Rounding out the likely defensive corp for the Falcons is former first-round draft selection Mike Egener, who has impressed mightily at Tampa Bay’s training camp this season after having undergone a rough adjustment period in the professional ranks in his first two pro seasons, as well as part-time returnees P.J. Atherton, Jay Rosehill, as well as veteran journeyman Sylvain Dufresne and second-year pro John Adams. Egener split time between Springfield and Johnstown last season, seeing only 38 games with the Falcons after failing to gain any semblance of consistency, while Rosehill played in 45 games and Atherton only nine. Out of the three, Atherton still scored the most points – four. Geoff Waugh also has an outside shot of taking one of the Falcons roster spot, after having impressed with the Lightning in their training camp, making it to the second round of cuts. With Timo Helbling having returned to Europe after spending 60 games with Falcons last season, one of these six will have to step up to fill in Helbling’s key minutes if the Falcons defense is to improve over its mediocre contributions last season.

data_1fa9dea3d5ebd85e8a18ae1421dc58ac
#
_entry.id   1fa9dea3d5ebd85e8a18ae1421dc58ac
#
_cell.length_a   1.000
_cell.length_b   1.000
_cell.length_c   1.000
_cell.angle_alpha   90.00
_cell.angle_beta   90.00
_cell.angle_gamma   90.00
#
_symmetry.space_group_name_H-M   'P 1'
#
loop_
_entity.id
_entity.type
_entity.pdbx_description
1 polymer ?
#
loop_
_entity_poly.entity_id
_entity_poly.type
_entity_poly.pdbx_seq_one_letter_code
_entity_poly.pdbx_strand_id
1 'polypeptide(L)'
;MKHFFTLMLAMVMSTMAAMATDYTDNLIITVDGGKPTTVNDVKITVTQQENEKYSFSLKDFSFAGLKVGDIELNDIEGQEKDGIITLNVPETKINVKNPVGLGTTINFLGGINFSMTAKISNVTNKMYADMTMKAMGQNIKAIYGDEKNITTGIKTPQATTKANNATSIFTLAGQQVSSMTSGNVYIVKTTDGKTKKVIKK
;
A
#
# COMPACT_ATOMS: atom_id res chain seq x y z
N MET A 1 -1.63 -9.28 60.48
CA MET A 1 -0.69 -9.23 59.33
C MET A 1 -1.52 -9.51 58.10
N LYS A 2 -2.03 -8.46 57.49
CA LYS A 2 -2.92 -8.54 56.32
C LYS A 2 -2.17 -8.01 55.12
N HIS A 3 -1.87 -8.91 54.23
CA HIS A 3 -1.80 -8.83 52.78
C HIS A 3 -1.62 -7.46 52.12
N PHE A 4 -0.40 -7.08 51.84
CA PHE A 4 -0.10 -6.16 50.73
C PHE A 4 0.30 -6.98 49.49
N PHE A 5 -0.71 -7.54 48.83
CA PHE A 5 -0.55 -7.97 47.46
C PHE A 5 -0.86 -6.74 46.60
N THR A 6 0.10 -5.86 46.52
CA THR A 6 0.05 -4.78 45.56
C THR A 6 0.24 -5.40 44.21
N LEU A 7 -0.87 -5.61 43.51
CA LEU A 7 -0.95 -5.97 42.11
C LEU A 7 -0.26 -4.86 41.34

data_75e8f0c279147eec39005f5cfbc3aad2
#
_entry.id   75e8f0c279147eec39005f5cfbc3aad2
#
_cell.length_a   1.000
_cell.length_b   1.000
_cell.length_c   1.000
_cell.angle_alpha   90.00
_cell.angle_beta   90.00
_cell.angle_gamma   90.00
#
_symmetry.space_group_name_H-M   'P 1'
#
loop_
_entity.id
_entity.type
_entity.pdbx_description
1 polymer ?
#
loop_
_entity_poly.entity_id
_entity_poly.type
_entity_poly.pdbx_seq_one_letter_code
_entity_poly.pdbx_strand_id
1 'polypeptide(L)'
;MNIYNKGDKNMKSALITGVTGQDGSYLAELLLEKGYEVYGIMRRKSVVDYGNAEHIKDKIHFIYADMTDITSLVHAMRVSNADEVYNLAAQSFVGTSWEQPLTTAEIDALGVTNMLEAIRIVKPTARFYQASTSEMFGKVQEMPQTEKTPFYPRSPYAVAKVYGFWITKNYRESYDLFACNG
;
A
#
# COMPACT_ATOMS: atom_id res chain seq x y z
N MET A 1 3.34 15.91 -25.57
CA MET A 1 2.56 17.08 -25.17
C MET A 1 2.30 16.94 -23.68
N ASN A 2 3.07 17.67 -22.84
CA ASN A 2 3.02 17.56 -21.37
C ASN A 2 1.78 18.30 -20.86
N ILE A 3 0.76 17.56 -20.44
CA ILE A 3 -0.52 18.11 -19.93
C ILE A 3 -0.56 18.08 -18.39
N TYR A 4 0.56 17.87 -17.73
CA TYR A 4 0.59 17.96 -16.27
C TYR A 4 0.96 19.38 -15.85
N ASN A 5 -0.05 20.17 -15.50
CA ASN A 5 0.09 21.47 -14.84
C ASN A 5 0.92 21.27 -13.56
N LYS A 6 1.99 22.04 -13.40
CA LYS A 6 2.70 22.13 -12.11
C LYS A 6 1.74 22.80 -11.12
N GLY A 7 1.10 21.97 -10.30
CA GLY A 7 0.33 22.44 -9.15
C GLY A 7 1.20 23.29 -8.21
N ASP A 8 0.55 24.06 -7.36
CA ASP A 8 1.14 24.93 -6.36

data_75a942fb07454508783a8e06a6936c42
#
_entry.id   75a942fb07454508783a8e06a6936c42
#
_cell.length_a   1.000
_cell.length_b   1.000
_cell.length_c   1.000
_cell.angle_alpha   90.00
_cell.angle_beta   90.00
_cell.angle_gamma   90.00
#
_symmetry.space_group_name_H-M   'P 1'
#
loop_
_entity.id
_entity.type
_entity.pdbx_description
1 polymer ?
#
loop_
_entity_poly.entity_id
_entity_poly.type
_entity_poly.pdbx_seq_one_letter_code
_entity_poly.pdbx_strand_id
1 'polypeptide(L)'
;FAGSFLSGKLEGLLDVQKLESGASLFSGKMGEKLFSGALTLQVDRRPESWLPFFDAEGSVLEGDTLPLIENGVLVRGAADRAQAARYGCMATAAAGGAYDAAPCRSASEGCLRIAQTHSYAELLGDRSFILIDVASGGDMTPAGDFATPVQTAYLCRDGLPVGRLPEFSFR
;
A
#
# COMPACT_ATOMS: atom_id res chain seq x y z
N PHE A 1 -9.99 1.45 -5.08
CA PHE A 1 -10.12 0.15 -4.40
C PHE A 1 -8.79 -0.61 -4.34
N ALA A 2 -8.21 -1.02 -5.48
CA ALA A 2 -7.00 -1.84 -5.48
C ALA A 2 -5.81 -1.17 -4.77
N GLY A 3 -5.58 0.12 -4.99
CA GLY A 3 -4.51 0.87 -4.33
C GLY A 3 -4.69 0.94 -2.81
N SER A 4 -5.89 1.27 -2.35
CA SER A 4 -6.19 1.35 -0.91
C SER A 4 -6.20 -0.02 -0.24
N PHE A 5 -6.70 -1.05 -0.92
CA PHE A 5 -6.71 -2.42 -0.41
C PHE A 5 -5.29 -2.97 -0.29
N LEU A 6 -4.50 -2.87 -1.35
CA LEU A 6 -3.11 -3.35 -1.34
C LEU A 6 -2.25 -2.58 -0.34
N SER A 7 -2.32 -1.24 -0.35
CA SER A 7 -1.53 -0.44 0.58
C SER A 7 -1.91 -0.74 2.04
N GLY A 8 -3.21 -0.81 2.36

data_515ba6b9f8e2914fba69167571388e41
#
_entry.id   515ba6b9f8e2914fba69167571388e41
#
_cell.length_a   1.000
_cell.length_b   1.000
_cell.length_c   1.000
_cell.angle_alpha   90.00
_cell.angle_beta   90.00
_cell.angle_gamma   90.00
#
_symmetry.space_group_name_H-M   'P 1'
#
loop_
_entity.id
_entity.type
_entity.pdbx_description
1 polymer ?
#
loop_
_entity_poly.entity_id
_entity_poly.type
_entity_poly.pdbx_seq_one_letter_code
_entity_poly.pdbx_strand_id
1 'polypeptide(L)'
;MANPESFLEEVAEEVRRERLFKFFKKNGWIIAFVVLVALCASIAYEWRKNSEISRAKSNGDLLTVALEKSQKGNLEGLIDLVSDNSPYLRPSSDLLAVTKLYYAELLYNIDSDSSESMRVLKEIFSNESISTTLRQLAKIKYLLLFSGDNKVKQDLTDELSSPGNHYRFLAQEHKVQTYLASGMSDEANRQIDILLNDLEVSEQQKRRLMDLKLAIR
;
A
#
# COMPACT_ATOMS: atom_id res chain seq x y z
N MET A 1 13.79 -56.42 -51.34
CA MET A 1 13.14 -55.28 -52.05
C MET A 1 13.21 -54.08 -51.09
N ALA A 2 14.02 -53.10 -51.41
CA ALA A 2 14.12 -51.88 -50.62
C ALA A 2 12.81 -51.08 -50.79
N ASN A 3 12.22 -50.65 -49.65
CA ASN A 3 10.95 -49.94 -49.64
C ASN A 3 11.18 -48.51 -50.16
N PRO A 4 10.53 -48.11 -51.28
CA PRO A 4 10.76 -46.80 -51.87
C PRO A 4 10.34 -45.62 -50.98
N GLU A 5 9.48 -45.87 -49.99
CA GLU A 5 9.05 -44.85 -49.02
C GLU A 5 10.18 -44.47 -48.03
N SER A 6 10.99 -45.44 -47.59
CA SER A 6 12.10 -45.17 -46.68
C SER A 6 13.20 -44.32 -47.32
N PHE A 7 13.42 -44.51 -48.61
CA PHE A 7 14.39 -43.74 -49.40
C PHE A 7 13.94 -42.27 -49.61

Wholesale changes have also taken place on the Falcons forward lines, as their two leading scorers from last season in Ryan Vesce and Jason Jaspers have departed the club to follow other options, while they have been replaced by a large influx of professional rookies. Back from last year’s squad are veterans Zdenek Blatny (who scored at nearly a point-per-game clip after being acquired mid-season), hard working forwards Dan Cavanaugh and Darren Reid, as well as sophomores Zbynek Hrdel and Marek Kvapil. Kvapil, who was the fifth leading scorer with the Falcons last season will be counted on heavily to improve on a modest rookie season of 45 points, and should see regular ice time in the top six and on the first power-play unit. Factor in the likely return of former Lightning and Falcons centerman Eric Perrin after an extended stint in Europe, and the Lightning have plenty of veteran offense to make up for the losses of last season.